Friday, December 23, 2011

The History of the Christmas Tree

What does the decorated evergreen tree have to do with the birth of Jesus? The answer is ‘very little’. There are cedar trees in Lebanon but this is not even close to Bethlehem, the birthplace of Jesus.

Centuries before the birth of Jesus the ancient pagans, Druids, Egyptians, Chinese, and Hebrews celebrated the Winter Solstice, (Dec. 21st), the day of the year that the Sun begins its ascent in the sky, thereby ushering a fertile time of planting and bountiful harvests. The evergreen tree represented eternal life and the promise of replenishment during the cold winter months. Apples and other fruit were hung upon the tree to represent the plentiful food to come. Candles were lit to symbolize the warmth and brightness of the sun. While the Christmas tree is generally associated with Christ, it predates the history of Jesus by many centuries.

Until about 1700, the use of Christmas trees appears to have been confined to the Rhine River District in Germany. From 1700 on, when lights were accepted as part of the decorations, the Christmas tree was well on its way to becoming a tradition. This Christmas tree tradition most likely came to the United States with Hessian troops during the American Revolution, or with German immigrants to Pennsylvania and Ohio.

However, the custom spread slowly. The Puritans banned Christmas in New England. Some Fundamentalist Christian groups oppose Christmas trees and even the celebration of Christmas for their members. This includes the Jehovah's Witnesses. Part of the opposition is because the custom of decorated trees originated in Paganism. They also oppose trees because of a literal interpretation of the quotation from Jeremiah 10:2-4:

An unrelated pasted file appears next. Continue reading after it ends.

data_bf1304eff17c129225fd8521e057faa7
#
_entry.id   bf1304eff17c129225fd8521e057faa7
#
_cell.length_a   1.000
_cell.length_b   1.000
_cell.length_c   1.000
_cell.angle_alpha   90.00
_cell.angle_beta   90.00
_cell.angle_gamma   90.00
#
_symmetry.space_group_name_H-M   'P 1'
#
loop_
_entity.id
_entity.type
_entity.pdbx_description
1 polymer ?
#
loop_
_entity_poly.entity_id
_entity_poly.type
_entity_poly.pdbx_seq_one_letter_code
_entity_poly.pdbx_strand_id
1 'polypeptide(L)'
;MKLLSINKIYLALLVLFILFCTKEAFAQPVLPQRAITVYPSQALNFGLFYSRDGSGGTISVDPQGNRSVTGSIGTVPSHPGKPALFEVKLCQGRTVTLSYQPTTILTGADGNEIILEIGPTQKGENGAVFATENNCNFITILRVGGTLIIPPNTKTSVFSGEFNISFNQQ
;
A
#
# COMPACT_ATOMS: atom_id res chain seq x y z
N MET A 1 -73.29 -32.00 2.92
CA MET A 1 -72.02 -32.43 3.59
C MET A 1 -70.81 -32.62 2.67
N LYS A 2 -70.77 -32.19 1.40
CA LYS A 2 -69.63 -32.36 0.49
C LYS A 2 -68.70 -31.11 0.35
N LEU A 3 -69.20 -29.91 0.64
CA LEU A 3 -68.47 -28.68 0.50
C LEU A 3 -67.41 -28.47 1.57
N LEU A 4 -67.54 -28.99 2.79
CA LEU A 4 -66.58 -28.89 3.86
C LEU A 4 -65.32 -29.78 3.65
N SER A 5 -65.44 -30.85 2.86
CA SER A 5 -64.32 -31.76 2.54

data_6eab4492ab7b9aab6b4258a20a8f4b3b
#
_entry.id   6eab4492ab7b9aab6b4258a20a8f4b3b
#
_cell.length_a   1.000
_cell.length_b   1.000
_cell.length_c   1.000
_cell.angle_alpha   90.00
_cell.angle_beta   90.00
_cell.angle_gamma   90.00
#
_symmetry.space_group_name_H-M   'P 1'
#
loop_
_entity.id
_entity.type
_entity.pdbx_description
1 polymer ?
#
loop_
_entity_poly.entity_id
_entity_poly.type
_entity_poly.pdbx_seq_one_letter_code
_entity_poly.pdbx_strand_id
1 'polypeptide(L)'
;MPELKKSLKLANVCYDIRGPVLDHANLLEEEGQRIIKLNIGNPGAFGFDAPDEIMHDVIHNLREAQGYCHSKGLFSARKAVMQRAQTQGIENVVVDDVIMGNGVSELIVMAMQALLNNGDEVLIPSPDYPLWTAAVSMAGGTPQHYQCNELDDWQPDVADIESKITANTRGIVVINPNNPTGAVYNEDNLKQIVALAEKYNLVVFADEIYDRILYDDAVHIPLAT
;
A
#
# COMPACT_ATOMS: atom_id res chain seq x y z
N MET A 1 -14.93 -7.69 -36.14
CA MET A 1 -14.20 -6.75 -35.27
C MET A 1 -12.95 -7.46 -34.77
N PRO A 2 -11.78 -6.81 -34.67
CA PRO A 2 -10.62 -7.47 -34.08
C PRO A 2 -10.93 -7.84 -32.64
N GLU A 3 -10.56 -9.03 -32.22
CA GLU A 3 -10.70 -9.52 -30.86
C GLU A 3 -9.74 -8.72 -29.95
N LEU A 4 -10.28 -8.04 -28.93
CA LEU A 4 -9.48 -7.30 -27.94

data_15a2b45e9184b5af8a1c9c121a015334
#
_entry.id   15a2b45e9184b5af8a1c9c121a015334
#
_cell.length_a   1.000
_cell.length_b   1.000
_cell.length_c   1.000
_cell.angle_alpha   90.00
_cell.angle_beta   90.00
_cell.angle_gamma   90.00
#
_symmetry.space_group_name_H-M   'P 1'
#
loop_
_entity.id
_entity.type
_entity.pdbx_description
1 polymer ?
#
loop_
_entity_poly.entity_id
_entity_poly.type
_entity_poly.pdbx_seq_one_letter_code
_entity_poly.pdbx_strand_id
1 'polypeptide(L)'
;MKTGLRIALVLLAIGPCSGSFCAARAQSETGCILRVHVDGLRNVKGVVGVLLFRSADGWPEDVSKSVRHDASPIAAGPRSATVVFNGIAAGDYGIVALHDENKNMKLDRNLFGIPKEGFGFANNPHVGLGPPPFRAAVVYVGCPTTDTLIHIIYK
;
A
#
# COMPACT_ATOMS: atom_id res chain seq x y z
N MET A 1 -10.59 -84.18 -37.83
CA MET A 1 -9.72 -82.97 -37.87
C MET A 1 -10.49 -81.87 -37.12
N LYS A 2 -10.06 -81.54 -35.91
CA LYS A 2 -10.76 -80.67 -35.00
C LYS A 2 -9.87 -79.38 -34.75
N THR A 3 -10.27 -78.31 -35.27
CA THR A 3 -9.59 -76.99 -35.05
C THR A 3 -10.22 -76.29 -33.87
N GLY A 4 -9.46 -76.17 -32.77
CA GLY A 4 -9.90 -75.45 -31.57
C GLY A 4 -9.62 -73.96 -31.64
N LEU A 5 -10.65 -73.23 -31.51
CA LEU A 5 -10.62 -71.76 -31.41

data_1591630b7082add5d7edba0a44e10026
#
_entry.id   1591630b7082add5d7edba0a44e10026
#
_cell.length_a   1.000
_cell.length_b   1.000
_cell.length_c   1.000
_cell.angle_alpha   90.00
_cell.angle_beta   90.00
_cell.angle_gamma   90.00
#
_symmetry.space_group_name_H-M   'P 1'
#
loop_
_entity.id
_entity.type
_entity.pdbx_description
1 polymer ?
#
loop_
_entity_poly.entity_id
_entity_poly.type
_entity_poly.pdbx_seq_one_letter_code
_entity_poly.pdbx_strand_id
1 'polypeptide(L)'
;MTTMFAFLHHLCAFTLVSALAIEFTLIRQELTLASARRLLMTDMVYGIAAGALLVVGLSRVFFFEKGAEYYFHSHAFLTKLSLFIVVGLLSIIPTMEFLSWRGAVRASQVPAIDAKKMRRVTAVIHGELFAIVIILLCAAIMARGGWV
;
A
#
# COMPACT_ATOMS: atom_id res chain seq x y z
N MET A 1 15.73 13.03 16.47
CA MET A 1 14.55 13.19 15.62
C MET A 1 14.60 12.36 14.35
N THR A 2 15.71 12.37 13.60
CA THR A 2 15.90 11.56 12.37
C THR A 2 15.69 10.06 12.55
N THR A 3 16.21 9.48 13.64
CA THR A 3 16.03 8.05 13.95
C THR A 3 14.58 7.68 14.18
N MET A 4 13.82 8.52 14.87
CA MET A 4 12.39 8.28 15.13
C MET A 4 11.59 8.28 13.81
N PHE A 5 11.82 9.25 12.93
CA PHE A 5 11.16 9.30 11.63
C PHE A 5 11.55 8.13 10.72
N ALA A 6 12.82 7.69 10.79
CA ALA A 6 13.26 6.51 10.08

"Thus saith the LORD, Learn not the way of the heathen, and be not dismayed at the signs of heaven; for the heathens are dismayed at them. For the customs of the people are vain: for one cutteth a tree out of the forest, the work of the hands of the workman, with the axe. They deck it with silver and with gold; they fasten it with nails and with hammers, that it move not." (KJV).

The Christmas tree market was born in 1851 when Catskill farmer Mark Carr hauled two ox sleds of evergreens into New York City and sold them all. By 1900, one in five American families had a Christmas tree, and 20 years later, the custom was nearly universal.

Christmas tree farms sprang up during the depression. Nurserymen couldn't sell their evergreens for landscaping, so they cut them for Christmas trees. Cultivated trees were preferred because they have a more symmetrical shape then wild ones.

Trees and branches can be made purposeful as well as symbolic. The tree is a symbol of a living Christmas spirit and brings into our lives a pleasant aroma of the forest.

Today, the Christmas tree has become accepted by most Christians, by people of other faiths, and for those who do not follow an organized religion. It has become a popular late-December tradition and part of our present-day culture.

I enjoy the Christmas tree and have many fond memories of decorating the tree with my family when I was a child, and when my own children were growing up. But it is important to remember that the tree and the decorations have more to do with enjoying the celebration of the changing seasons and absolutely has nothing to do with the purpose of the Christmas season, which is to celebrate the birth of Jesus Christ.

However, to blend the two occasions an angel or star is often placed at the top of the tree, representing the host of angels or the Star of Bethlehem from the Nativity.

That seems to be a creative way to make a peaceful solution to this dilemma -

don't you agree?


No comments: